Americans have long assumed that their health care is the best in the world, but recent evidence has shown otherwise. Unnecessary surgery, inappropriate use of medications, and other medical errors are commonplace. One-third of American patients in a 2005 survey reported being victims of medical errors--more than patients in Australia, Canada, German, New Zealand, and the United Kingdom. There are also significant inequities, with the quality of care varying according to a patient’s socioeconomic status, ethnicity, and geographic location.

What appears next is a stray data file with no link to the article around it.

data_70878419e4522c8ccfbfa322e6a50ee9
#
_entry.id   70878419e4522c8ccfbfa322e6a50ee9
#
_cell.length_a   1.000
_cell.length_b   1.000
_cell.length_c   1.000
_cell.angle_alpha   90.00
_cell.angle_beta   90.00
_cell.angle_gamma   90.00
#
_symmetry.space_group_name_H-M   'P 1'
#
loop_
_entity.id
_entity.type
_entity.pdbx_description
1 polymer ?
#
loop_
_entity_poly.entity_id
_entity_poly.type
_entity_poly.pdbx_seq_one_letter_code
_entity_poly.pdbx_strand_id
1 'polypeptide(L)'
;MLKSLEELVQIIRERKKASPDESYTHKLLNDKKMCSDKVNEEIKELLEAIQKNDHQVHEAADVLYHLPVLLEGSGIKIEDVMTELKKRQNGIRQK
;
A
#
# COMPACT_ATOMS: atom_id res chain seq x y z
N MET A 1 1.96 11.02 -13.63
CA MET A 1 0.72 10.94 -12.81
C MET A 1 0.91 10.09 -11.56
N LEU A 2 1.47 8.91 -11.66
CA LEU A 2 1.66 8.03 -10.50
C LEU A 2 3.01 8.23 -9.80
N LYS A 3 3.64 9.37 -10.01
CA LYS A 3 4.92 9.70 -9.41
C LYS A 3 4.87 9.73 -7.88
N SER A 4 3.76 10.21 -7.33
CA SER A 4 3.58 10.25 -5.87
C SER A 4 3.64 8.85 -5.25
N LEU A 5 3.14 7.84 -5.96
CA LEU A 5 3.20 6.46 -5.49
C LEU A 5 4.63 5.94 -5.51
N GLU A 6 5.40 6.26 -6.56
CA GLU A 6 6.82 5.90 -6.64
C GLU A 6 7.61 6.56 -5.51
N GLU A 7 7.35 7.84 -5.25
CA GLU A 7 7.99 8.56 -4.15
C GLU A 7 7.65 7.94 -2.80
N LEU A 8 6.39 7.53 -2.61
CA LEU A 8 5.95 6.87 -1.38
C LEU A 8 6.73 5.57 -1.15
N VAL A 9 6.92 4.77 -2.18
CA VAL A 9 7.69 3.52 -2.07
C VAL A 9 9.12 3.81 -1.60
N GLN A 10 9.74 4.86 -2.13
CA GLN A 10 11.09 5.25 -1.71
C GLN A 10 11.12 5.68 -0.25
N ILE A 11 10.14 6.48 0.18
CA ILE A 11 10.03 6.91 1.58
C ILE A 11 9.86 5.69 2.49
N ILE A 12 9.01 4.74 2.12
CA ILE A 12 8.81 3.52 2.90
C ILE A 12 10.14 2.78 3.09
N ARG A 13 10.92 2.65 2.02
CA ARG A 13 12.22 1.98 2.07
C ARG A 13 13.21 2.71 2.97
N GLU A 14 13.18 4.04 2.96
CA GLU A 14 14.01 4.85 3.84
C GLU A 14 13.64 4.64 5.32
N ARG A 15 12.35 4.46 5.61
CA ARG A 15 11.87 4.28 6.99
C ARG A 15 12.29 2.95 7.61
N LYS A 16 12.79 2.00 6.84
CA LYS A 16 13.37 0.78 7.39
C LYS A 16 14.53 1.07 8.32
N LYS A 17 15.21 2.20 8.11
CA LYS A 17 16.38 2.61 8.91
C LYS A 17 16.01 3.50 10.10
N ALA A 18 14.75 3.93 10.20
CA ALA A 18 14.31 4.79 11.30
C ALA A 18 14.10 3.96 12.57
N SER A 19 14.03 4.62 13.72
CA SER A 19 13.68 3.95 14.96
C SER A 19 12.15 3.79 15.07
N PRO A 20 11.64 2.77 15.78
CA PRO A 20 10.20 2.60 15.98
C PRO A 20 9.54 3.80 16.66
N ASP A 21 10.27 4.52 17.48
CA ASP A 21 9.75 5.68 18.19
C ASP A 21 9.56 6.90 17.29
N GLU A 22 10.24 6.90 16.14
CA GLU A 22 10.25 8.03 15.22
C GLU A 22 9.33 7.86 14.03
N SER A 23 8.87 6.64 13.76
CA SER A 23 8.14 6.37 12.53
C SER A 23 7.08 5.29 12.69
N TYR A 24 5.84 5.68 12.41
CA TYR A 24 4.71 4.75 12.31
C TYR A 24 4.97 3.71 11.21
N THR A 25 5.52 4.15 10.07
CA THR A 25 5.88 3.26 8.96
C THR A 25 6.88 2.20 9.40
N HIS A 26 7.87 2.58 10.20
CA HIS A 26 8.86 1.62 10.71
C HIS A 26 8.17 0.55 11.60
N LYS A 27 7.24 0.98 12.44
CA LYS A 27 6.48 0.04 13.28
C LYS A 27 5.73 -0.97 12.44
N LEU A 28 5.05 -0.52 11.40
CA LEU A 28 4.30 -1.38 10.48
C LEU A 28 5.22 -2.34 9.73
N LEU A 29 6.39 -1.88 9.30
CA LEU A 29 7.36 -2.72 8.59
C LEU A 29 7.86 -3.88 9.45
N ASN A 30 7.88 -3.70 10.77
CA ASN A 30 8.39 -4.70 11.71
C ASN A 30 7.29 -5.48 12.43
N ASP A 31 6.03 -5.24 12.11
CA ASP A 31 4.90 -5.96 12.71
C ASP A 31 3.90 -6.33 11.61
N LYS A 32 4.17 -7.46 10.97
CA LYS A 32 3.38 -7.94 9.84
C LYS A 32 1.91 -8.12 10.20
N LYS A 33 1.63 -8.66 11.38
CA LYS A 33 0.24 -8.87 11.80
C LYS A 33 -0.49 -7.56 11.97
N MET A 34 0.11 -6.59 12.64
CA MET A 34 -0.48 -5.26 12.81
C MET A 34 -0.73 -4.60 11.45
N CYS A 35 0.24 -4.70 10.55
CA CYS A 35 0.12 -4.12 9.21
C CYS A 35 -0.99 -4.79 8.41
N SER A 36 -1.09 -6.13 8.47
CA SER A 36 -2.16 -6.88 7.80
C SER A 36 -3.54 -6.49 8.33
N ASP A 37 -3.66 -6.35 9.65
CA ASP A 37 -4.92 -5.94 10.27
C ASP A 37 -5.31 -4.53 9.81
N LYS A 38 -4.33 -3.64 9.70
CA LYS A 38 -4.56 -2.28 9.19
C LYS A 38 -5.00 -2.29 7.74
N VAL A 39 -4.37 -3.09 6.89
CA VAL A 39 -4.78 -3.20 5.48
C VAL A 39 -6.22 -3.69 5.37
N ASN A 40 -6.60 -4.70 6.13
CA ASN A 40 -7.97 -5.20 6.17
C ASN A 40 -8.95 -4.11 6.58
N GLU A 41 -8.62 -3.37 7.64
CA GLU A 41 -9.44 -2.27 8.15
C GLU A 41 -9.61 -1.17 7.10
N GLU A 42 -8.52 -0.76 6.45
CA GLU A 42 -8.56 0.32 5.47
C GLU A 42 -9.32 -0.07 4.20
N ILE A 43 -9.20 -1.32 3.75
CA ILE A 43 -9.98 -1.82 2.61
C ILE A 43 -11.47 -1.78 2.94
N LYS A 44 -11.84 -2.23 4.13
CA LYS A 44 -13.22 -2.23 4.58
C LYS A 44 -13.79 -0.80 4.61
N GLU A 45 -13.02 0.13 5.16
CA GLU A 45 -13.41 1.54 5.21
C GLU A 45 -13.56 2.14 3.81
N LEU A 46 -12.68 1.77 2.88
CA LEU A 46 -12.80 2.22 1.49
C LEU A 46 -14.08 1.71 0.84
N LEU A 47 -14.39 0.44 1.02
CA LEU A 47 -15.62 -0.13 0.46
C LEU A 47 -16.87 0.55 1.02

In response, many health care professionals have recently launched systematic efforts to upgrade the quality of care by making changes and monitoring their effects on an ongoing basis. That is good news and, on the surface, would seem to pose no ethical dilemmas. But there are several areas of concern.